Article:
Two jacks also facilitate the rotation of wheels in your car to comply with the directions given in your Owner’s Manual. You may need to buy a torque wrench (50-120 Nm or lb-ft equivalent) to torque your wheels after rotation (the standard torque value for the Outlander tires are 100-105 Nm).

    I do not remember how much I paid for these filter wrenches (but they are not expensive) but it will last the life of the car and beyond. Four and half quart of engine oil is $16.00 + $5.00 (OEM oil filter + $0.50 (gasket) make a total of $21.50. The cheapest price given to me for a change of oil service was $30.00 - $35.00. A 3/8 inches ratchet is needed. You may order a small set case of ratchets and sockets that will fit your oil drain plug bolt.
  • fastgstfastgst Posts: 46
    Do you mean my outlander comes with a smaller diameter oil filter from Japan,
    and at the parts department sells the US one which is bigger?

    Do you know what oil filter wrench that will aid remove the original oil filter on the outlander GT?
  • batman47batman47 Posts: 606
    The Japanese oil filter fitted in Japan to the GT has specification part# MD360935 which is slimmer to the equivalent US oil filter. The Japanese filter has a diameter of 2.63” while the MZ690116 has a diameter of 3.18”. The high of the MD360935 = 3.50” and the high of the MZ6900116 = 2.50”.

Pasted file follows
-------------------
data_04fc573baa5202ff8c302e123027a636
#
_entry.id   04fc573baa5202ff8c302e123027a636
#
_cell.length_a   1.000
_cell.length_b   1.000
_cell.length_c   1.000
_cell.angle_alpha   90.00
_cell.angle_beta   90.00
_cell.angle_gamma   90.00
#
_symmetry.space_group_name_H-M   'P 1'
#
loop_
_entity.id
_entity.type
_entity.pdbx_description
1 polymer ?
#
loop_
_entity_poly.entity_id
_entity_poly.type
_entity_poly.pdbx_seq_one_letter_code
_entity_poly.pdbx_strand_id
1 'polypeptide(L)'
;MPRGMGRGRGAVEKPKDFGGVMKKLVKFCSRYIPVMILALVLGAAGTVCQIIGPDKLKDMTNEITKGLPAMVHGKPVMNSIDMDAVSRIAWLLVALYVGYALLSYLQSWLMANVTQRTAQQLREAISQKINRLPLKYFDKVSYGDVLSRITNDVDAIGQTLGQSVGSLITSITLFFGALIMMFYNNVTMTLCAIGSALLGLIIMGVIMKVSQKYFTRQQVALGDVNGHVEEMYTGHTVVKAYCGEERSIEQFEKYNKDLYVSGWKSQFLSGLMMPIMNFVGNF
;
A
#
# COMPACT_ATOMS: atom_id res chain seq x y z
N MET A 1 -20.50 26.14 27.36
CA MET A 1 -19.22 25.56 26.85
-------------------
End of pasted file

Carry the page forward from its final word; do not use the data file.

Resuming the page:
The ratio is MZ690116/MD360935 = 1.045. Which means both type of filter can be used with the Outlander 3.0L.

    The wrench to easy the Japanese filter is part# MB991396-01 (order from Mitsubishi dealer or SPX Mitsubishi) and the wrench to easy US oil filter can be bought from Pet Boys, AutoZone or Wall Mart. The wrench is 80 mm diameter with 15 flutes.

    I hope this will help.
  • fastgstfastgst Posts: 46
    Thanks.. so I have to buy a special tool to remove the filter first time, then buy another tool to continue service the car using US filters..

    Also do you know the torque spec for the Oil drain plug.
    On my old eclipse it was 29 ft lbs with a new crush washer.

    But I heard these cars now have aluminum oil pan? I would guess the torque spec is 22 ft lbs or so.
  • batman47batman47 Posts: 606
    Correct

    Oil drain plug torque = 35 N.m
    Oil filter torque = 1 turn (hand) or 14 N.m